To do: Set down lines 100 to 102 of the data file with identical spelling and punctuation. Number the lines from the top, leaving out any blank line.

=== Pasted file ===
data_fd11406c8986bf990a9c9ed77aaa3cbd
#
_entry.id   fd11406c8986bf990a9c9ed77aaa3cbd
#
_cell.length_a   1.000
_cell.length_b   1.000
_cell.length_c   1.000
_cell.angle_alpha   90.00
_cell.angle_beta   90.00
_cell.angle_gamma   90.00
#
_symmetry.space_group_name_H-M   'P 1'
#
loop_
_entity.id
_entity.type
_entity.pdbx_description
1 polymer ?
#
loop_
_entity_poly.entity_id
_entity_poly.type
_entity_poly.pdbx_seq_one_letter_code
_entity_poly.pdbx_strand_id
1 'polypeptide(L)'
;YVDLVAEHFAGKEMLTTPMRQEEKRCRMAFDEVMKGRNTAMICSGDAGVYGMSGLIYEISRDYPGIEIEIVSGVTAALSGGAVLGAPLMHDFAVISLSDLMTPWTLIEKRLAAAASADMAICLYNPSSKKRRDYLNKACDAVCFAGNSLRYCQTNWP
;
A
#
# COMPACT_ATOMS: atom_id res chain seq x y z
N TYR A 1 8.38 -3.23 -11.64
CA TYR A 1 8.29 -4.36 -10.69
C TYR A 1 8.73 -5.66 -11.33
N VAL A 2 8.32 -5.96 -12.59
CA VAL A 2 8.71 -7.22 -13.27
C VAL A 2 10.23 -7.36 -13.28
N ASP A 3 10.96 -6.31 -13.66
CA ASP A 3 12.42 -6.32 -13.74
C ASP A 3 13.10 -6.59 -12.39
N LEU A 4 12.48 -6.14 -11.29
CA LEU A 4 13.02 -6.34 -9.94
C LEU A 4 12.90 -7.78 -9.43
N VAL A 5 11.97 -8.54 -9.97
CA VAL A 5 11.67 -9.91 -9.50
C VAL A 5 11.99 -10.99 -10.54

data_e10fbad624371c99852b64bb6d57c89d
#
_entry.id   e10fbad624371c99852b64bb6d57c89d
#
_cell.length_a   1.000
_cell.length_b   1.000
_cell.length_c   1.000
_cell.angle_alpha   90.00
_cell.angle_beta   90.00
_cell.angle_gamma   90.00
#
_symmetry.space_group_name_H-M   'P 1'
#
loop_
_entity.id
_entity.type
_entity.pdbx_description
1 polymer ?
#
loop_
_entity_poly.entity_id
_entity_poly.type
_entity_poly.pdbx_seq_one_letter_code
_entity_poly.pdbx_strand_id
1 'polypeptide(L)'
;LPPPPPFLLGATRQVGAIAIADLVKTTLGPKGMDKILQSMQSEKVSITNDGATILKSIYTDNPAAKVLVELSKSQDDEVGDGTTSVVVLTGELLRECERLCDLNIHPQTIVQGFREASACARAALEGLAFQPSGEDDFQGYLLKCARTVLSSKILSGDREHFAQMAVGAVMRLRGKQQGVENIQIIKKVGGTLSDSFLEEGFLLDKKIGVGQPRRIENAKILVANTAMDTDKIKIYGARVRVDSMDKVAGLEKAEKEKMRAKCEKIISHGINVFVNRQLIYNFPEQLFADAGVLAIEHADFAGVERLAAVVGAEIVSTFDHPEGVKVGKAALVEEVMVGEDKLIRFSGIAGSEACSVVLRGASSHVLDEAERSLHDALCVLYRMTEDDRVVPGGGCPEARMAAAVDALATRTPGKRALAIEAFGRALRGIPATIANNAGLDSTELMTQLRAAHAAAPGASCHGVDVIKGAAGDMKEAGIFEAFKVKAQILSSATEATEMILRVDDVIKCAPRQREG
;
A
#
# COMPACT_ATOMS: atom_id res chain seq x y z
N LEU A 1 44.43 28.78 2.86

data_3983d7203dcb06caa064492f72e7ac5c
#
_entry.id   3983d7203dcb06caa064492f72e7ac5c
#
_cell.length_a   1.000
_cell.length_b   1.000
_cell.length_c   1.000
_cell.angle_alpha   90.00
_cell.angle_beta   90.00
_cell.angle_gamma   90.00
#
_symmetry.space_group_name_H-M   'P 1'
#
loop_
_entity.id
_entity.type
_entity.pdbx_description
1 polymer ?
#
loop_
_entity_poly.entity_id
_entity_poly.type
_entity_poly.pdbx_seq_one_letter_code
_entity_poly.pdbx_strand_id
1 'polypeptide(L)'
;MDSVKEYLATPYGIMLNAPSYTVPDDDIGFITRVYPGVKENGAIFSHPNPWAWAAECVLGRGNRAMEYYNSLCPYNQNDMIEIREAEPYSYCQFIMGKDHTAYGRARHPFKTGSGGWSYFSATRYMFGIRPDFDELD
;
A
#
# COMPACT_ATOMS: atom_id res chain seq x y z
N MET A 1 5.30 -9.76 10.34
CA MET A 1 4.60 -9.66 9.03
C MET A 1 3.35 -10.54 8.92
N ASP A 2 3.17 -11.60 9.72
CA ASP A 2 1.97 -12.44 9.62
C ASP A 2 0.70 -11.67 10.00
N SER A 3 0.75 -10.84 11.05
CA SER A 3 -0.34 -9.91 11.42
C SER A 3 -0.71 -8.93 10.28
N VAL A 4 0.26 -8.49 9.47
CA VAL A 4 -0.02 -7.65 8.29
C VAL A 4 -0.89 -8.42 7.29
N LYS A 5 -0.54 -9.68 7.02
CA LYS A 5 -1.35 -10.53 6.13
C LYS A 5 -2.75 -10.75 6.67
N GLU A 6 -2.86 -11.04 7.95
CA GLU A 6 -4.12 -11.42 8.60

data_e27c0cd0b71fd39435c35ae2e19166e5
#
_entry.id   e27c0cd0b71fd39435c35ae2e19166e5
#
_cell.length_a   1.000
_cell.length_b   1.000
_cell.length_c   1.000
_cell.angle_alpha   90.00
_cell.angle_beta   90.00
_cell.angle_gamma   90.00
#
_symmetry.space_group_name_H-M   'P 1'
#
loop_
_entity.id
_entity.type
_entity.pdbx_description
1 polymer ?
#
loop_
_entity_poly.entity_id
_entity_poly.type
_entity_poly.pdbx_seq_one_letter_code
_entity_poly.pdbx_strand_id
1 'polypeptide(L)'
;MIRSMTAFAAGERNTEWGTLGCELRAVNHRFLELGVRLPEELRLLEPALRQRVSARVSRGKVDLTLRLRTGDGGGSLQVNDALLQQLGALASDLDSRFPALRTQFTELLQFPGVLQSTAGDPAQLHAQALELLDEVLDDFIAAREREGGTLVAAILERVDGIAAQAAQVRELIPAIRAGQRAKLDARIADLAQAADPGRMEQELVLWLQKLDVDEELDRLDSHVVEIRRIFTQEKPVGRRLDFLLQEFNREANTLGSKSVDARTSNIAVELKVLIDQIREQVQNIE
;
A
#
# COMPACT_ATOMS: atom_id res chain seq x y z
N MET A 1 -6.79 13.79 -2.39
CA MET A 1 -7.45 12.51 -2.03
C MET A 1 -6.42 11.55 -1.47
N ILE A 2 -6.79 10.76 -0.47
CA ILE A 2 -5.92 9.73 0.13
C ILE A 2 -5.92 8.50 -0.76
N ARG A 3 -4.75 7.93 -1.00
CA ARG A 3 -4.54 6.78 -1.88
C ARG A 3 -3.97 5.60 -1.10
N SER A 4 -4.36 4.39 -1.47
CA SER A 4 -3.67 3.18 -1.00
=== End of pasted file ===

_entity_poly.pdbx_strand_id
1 'polypeptide(L)'
;MDSVKEYLATPYGIMLNAPSYTVPDDDIGFITRVYPGVKENGAIFSHPNPWAWAAECVLGRGNRAMEYYNSLCPYNQNDMIEIREAEPYSYCQFIMGKDHTAYGRARHPFKTGSGGWSYFSATRYMFGIRPDFDELD